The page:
CHICAGO – The issue of gender identity, especially for those who are born with a vagueness as to what to call themselves between/beyond boy and girl, has come front and center in the U.S., both with the legalization of gay marriage and the callous repudiation of identity by trying to pass laws dismissing it (the North Carolina “bathroom” laws). The performance companies of The Living Canvas and Nothing Without a Company is currently staging “[Trans]formation,” which presents gender identity art by six performers, who perform most of the play in the nude.
DVD Review: ‘A Necessary Death’ is Daring Debut From ‘The Last Exorcism’ Director
CHICAGO – Daniel Stamm’s “A Necessary Death” was such a conversation starter on the film festival scene that it essentially served as the calling card that got its director the job helming the excellent and underrated “The Last Exorcism.” In many ways, “AND” is a better film. It’s a challenging work that uses a taboo subject in daring ways and is clearly the work of a talent to watch. It’s also finally available on DVD after years of being held back from the market (it was first released in 2008). Don’t miss it.
A documentary filmmaker takes out an ad looking for someone who wants to die. He wants to make a film about something that we still don’t truly understand and most people aren’t willing to talk about — suicide. We’re scared to talk about suicide. Most of us don’t understand it or its motivations. As a character says in “A Necessary Death,” they’re playing with the boundaries of what is comfortable to document. And, at the same time, Stamm is playing with audience beliefs about suicide and whether or not it’s OK to invade such a horrendously private decision. Do we have a right to document suicide? Maybe it is unknowable and un-discussed for a reason.
Like “The Last Exorcism,” “A Necessary Death” starts to play with our own conceptions about its subject and even comments on filmmaking as a whole. What is the filmmaker’s true intention? And what is ours in watching it? These are daring, challenging themes for a young filmmaker and Stamm proves to be adept at playing with ideas that scare away writer/directors with twice as much experience. It’s not a perfect film as some of the actors display their lack of experience and the final act twist seems a bit forced but it’s the daringness of the film’s themes and the confidence displayed by its writer/director that makes it a movie worth seeing, worth talking about, and worth admiring.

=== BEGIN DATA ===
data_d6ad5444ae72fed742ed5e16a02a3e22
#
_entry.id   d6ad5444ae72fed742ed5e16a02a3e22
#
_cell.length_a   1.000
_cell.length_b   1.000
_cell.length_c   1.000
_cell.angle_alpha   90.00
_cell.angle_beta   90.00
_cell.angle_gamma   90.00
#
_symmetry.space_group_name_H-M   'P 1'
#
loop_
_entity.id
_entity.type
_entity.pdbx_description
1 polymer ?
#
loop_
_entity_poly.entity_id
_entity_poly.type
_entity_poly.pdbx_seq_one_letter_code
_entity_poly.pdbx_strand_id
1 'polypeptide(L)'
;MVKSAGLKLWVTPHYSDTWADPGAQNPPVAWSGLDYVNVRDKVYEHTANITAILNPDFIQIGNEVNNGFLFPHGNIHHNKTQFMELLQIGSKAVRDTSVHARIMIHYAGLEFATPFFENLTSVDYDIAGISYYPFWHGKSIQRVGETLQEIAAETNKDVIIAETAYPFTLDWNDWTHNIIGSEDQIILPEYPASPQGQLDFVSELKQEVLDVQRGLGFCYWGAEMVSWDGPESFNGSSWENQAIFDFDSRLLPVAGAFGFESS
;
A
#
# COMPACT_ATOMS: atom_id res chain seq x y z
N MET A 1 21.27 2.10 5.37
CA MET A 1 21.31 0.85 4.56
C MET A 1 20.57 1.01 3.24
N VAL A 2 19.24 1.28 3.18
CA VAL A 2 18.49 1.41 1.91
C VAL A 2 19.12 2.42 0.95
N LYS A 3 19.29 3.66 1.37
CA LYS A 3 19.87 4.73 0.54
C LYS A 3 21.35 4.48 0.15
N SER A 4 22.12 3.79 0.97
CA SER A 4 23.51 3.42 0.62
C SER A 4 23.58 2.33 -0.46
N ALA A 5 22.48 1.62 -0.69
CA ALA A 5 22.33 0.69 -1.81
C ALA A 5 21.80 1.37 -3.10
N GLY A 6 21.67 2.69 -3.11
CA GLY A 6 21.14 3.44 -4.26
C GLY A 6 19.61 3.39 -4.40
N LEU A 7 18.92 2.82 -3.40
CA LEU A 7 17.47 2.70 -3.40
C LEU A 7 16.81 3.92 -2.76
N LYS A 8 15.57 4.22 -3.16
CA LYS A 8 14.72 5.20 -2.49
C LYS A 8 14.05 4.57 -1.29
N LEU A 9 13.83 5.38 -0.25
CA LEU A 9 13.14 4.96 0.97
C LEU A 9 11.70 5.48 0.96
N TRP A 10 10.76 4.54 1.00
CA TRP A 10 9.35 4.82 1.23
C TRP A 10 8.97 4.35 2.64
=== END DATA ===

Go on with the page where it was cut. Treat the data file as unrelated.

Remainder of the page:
The DVD release comes with excellent special features but it’s the film itself, one that I thought would disappear (more films never make it out of the festival circuit than you would ever expect and don’t even get a DVD release), that is the true special feature. I can’t wait to see what Daniel Stamm does next but I’m happy that more people will finally be able to see what he did first.
A Necessary Death was released on DVD on May 29, 2012
Photo credit: MPI
“Documentary filmmaker looking for suicidal individual to follow from first preparation to final act.”
Cut from 142 videotapes, A NECESSARY DEATH sheds light on the tragedy that followed this infamous internet ad.
Shocking audiences around the globe, the film witnesses the making of a complex crime in chilling detail and stands as a fascinating tale of ambition, manipulation and intrigue.
o Deleted Scenes
o Alternate Ending
o Filmmakers’ Commentaries